State of Siege
Edgy Politics
The Selling of Elián
The Exorcist in Austin
Rock and a Hard Place

Voice of Vieques
State of Siege

Not all of the Vieques protesters were arrested when U.S. officials stormed the Puerto Rican island/bombing range last week. Many scattered into the brush and are still hiding out. Meanwhile, charges of mistreatment of arrested protesters began to surface.

After rounding up demonstrators, federal marshals and FBI agents turned them over to Navy officials, who herded them into trucks or onto barges and let them sit in the hot sun for hours before aggressively searching them. Activists charge that women's blouses were opened and that searchers ran their hands up their crotches. There were no sanitary facilities for the women so they were forced to urinate in public.

On Monday, a reporter for the newspaper Voz de Vieques, who himself had been arrested, e-mailed the Voice: "Today, Vieques is under a state of siege. The National Guard has been activated and deployed. Federal marshals are still encamped in Vieques, and 1200 U.S. Marines, plus a few hundred specialized search troops, are camped inside the range. They have yet to clear the area. Many protesters just withdrew into the bush, and have stayed there all this time."

Meanwhile, a blockade consisting of Navy vessels, Coast Guard ships, and nuclear subs has cordoned off the island. Clinton has invoked an old statute making trespassing a major crime, subject to a $250,000 fine and a 10-year prison sentence. Fishermen tending their nets are being harassed by low-flying Marine helicopters, which at times hook their nets for sport.

"Viequeans are used to military arrogance and swagger," wrote the Voz de Vieques reporter. "For many years we have been subject to a virtual military dictatorship (there is no other term for a system of government where the military owns the civil bureaucracy, the police, and judicial institutions, and calls all the shots, despite the manifest will of more than 80 percent of the people).

"As I write this to you, we are organizing ourselves to continue our struggle. We appeal to people of conscience to cover our story. This is not over."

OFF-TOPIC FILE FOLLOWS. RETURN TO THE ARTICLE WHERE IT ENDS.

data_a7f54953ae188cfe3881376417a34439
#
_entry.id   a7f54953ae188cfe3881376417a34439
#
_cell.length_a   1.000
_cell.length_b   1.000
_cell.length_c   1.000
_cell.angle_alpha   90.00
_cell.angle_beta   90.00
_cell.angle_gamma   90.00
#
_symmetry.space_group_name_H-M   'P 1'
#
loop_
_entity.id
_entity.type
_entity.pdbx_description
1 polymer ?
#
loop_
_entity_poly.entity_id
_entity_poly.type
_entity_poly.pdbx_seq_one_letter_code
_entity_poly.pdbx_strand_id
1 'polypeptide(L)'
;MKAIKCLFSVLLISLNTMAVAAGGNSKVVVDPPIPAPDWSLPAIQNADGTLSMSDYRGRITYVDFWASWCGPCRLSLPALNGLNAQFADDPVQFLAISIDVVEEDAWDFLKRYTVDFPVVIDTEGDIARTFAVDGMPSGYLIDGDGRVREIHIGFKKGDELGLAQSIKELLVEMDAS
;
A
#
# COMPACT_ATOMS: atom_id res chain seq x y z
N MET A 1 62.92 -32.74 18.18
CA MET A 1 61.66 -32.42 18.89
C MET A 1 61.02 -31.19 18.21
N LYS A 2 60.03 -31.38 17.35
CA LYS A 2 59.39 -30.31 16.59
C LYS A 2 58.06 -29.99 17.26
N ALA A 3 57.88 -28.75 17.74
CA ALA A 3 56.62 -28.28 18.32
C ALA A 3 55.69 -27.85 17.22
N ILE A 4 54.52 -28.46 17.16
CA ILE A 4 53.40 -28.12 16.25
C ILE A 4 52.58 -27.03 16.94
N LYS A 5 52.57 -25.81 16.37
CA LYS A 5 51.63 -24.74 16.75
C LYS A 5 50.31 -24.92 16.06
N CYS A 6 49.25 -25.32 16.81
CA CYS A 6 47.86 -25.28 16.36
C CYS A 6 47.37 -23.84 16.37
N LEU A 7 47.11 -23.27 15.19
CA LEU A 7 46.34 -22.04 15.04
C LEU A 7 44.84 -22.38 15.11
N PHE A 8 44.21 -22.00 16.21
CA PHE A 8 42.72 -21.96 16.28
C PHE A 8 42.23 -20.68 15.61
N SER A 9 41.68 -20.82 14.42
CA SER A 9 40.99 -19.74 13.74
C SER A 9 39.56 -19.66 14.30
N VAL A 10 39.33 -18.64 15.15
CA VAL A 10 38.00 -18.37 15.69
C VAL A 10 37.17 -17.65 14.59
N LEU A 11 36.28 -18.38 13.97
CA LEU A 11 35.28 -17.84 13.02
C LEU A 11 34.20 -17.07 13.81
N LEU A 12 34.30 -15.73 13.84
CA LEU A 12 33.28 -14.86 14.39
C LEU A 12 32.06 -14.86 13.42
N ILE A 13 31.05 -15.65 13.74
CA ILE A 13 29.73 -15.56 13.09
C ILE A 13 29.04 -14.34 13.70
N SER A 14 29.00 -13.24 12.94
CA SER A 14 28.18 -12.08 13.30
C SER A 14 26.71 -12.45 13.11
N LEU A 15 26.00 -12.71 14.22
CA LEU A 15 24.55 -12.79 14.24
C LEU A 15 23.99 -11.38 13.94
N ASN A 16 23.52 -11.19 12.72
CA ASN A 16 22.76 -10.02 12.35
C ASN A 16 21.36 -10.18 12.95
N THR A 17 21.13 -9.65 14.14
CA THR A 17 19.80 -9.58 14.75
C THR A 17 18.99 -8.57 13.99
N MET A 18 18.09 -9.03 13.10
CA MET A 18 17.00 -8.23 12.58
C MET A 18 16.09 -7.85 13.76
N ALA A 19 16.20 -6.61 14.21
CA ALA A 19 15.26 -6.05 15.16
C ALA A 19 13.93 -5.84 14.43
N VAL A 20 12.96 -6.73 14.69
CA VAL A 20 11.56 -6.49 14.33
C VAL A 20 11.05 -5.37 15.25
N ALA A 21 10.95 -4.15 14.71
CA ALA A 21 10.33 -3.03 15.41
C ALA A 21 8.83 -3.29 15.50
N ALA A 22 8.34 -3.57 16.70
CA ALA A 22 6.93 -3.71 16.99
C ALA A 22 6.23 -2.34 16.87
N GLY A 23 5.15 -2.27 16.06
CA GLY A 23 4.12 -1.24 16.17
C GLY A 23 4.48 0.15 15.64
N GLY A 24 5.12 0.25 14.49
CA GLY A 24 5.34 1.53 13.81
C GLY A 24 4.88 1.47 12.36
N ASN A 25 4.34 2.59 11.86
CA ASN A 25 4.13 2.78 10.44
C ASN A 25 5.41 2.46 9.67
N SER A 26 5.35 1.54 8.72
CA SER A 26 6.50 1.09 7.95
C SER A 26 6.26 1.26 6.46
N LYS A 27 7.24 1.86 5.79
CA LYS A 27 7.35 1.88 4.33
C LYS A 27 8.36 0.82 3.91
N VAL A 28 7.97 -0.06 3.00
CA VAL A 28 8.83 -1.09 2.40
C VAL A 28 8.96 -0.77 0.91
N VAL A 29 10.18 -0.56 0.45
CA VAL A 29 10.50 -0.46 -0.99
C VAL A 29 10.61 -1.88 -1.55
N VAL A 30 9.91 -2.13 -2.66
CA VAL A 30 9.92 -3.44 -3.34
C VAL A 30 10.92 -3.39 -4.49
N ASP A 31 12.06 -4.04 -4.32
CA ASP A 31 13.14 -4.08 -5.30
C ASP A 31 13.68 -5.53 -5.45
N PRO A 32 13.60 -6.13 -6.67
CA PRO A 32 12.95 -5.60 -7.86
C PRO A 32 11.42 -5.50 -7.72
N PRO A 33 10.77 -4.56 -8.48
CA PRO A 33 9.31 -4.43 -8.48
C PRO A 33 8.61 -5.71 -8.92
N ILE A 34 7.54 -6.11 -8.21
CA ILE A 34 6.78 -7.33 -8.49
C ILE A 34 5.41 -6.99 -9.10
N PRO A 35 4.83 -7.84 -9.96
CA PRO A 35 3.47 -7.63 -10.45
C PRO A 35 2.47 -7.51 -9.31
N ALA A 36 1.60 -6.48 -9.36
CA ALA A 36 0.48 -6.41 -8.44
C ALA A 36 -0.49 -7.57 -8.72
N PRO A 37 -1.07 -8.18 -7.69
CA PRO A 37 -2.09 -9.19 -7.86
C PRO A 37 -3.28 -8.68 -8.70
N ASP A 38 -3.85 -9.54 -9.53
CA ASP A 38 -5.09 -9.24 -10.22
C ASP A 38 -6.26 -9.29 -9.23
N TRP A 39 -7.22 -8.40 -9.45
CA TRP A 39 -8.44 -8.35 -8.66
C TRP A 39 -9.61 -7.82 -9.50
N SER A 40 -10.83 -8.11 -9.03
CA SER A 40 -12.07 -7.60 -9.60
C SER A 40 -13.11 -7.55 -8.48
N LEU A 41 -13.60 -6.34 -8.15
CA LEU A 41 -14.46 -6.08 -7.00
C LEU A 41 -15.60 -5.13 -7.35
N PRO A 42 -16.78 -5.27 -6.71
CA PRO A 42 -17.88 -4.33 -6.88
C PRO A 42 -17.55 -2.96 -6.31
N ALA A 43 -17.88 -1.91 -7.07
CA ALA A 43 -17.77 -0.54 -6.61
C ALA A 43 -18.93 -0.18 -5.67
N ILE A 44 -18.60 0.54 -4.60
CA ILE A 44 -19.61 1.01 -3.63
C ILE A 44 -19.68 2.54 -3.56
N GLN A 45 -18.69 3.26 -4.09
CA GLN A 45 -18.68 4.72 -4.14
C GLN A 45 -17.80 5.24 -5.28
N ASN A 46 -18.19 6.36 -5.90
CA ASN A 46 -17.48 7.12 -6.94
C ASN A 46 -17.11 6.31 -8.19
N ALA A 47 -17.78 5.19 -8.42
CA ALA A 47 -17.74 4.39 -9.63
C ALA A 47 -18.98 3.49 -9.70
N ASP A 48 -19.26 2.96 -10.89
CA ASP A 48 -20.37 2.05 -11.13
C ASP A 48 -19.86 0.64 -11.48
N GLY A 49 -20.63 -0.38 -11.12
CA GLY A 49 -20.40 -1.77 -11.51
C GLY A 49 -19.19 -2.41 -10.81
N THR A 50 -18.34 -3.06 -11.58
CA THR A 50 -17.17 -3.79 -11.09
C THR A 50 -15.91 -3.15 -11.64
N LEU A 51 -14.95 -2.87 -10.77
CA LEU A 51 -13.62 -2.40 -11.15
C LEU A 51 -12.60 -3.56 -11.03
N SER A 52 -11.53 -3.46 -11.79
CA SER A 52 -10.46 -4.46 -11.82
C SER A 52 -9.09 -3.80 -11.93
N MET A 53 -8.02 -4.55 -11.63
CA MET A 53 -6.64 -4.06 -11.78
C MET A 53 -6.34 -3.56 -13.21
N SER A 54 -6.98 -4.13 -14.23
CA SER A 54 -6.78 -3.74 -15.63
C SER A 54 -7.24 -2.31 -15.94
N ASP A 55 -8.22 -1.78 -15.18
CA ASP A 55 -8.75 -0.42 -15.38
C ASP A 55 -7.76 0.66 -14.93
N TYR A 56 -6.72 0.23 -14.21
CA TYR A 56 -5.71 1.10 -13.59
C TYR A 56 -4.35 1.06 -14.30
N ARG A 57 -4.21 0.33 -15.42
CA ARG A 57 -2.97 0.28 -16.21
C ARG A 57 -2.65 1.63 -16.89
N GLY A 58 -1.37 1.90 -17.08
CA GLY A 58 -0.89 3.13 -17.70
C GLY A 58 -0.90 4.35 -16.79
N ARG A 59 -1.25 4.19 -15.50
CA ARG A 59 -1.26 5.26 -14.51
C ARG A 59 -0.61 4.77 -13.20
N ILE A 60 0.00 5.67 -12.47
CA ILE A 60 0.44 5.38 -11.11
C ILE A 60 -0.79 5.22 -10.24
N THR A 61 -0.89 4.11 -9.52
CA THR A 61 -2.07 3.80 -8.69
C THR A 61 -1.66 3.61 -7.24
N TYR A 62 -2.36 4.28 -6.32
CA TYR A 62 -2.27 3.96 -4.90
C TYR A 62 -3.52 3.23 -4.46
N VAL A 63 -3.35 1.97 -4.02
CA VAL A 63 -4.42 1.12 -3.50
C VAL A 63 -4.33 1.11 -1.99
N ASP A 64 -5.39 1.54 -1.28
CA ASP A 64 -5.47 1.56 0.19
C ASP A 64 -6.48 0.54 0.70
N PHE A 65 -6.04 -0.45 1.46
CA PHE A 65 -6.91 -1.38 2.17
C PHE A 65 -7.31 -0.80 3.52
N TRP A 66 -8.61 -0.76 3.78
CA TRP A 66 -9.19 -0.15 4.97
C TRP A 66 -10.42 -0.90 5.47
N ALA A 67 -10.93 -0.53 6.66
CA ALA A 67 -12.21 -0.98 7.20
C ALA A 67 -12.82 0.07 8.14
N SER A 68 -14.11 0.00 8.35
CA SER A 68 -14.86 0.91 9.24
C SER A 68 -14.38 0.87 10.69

Nader, Buchanan, and the Aztec Nation
Edgy Politics

Registering at 5 percent in the polls, Ralph Nader made it into prime time on Sunday with an appearance on Meet the Press, where he lambasted Vice President Gore and said he could care less whether he took enough votes from the Democrats to put Bush in the White House. According to polls, Nader is drawing principally from liberals who are turned off by Gore. Both he and Pat Buchanan, who plans to run as the Reform Party candidate, are courting the "Perot vote"—a polyglot of the alienated working class, which is being targeted because of its intense dislike of the WTO, World Bank, IMF, NAFTA, and GATT. In theory, Nader would draw votes that would hurt Gore, while Buchanan would pull right-wingers who otherwise would back Bush. To this end, both are pushing hard to get into the fall debates, which are restricted to candidates registering at least 15 percent in the polls, and of course the inclusion of one or both could wreak havoc on those ultimate mainstream talkfests.

As Nader's stature rises, Buchanan is sinking. Last month in San Diego, Buchanan warned that Mexico might attack the U.S., seeking to seize control of the American Southwest as part of a plan to resurrect the Aztec nation. "Politicians may gush over the warm relations, but there is no peace on the frontier," he told the San Diego World Affairs Council. "Nightly, ranches are turned into bivouac areas for armies of aliens that cut fences and poison cattle and leave trails of debris behind in their long march north." Buchanan views the swelling Latino population in California (it's now about one-third of the state's total population) as similar to the 19th-century increases in the U.S. population under Manifest Destiny. "Mass immigration followed by insurrection, independence, and annexation: This is how all of Europe's American empires were eventually expropriated and lost, and [this] is how America grew," Buchanan proclaimed. "We may forget this history; Mexico remembers. And while we shudder at the idea it could happen again, Mexican irredentism is alive and well."

Trotted Out at Pool Party
The Selling of Elián

A photo of a forlorn-looking Elián González leaving a Georgetown pool party flanked by bodyguards has sent the flagging Clinton scandals crowd into a frenzy. A photographer spotted the boy emerging from the home of Democratic fundraiser Smith Bagley, the R.J. Reynolds tobacco heir, and his wife Elizabeth, Clinton's former ambassador to Portugal. The Bagleys have entertained both the Clintons and the Gores. Bagley is president of the ARCA Foundation, a Washington-based philanthropy that has awarded numerous grants to groups working on Cuba. In the past, he was in the news as an associate of Maryland developer and Gore financier Nathan Landow, known for his links to Monicagate figure Kathleen Willey.

Given this background, the hysterics that greeted the photo were predictable. "A Prisoner of Communism," shrieked one Web writer. "What is wrong with Elián?" asked another. Was Elián drugged by the Cuban doctor who was caught by U.S. customs agents with tranquilizers in her purse? Could this be, as some suspected, another shameless Clinton-Gore fundraiser, with the administration selling "Elián coffee klatches" like they rented the Lincoln Bedroom?

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